“It won’t be like before?” I say, and his eyes look tired and sad.

“No. Not like before,” he says, and I nod.

He makes me cereal and Benjamin has bananas out of his special jars, and Daddy lets me help feed him. After breakfast, I draw a picture of the sun and some big purple and blue flowers. When Daddy isn’t looking I crumple it up and throw the picture in the trash. It makes me sad to look at it.

Momma still isn’t awake, and so Daddy turns on the television to a movie, but I’ve seen it lots of times, so it isn’t that interesting.

“Can you be a big girl and watch Benjamin for a second while I go and check on Momma?” Daddy asks, and I smile back at him even though I’m scared Momma is sad like she was before. I was going to have a baby sister, and Momma’s belly was so swollen she could hardly move. Daddy took her to the hospital, but when they came home, there was no baby with soft skin and curly hair like mine and Momma’s, and Momma went into her and Daddy’s bedroom and didn’t come out for a long, long time, and I had to be quiet. At nighttime, I would wake up and hear her crying.

Daddy told me the baby went into the ground and turned into the flowers in the spring, and so when the flowers came up that year, I tried to talk to them, but they only ever stared back at me, and I got mad and ripped them all out of the ground.

Benjamin came after that, and Momma got better, but sometimes she would still look sad, and I’d be extra nice to her because I knew she was remembering.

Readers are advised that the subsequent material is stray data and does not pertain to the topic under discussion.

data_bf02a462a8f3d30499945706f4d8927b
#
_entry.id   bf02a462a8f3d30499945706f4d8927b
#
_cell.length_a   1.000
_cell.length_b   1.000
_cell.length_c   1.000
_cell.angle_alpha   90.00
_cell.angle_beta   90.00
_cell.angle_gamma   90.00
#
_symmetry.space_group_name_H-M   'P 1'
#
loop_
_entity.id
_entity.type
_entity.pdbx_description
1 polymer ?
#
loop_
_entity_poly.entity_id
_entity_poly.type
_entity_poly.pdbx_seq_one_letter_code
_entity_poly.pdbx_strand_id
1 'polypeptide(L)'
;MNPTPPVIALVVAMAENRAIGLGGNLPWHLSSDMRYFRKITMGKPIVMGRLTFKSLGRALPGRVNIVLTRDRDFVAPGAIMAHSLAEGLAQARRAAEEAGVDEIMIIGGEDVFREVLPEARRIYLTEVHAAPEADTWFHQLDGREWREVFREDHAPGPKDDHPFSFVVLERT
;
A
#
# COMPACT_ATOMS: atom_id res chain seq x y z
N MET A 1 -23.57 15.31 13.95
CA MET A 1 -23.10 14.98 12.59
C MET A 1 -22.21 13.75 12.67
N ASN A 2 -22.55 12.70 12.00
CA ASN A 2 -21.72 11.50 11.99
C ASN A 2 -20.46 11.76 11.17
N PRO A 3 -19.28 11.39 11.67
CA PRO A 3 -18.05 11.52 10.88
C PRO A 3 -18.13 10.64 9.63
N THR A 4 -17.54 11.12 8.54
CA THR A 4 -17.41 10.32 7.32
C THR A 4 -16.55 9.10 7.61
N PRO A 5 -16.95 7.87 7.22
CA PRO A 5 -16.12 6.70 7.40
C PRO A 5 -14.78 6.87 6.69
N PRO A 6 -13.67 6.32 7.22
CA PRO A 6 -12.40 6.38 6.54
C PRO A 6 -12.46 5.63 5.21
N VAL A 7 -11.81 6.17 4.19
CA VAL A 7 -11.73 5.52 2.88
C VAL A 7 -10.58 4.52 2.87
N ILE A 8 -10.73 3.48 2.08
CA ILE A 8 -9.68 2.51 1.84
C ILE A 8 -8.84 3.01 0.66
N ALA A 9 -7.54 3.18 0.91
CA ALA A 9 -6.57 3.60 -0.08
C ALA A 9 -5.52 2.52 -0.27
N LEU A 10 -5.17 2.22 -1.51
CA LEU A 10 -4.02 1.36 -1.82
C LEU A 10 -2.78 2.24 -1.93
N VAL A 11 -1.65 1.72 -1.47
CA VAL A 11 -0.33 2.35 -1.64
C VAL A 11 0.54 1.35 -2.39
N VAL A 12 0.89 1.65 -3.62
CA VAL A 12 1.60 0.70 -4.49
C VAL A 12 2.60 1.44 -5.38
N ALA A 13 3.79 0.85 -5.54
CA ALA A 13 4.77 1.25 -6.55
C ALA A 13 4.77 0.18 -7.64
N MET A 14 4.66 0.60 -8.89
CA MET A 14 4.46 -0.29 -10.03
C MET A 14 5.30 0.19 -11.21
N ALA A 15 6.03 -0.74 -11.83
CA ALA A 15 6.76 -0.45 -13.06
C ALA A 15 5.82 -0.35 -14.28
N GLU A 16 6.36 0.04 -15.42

Daddy smiles back at me, and I pick up Benjamin and carry him over to the window. He wriggles away and crawls back to the blocks he was playing with. I lean my forehead against the glass and breath out, and the window goes foggy, and I wipe my hand over it. Outside, the rain is harder. It looks like thin sheet or a veil like in the old wedding magazines Momma still has from when her and Daddy got married. Little streams run down the street and into the drains that Daddy says are for storms, but I’ve seen cats sneaking in and out of there, so I think that’s where cats go when their people aren’t looking.

I can hear Momma talking, and her voice is like paper. Thin and light and easy to rip. I watch the rain shift, the wind pushing it so it looks alive, and for just a second, it looks like there’s something moving behind the water, and I blink and blink but the shape is still there. A hand outstretched, tiny fingers flexing and toes curling.

“What’ya see, bug?” Daddy’s voice is whisper soft.

“There’s something outside,” I say, and he comes to the window and bends down.

“Where?”

“There. A hand,” I say and point, but the rain is just the rain again, and I drop my finger. “It’s gone.”

“Want a snack?” Daddy says, but I shake my head and turn back to the window and hold my eyes open until they water, but I don’t see the hand again.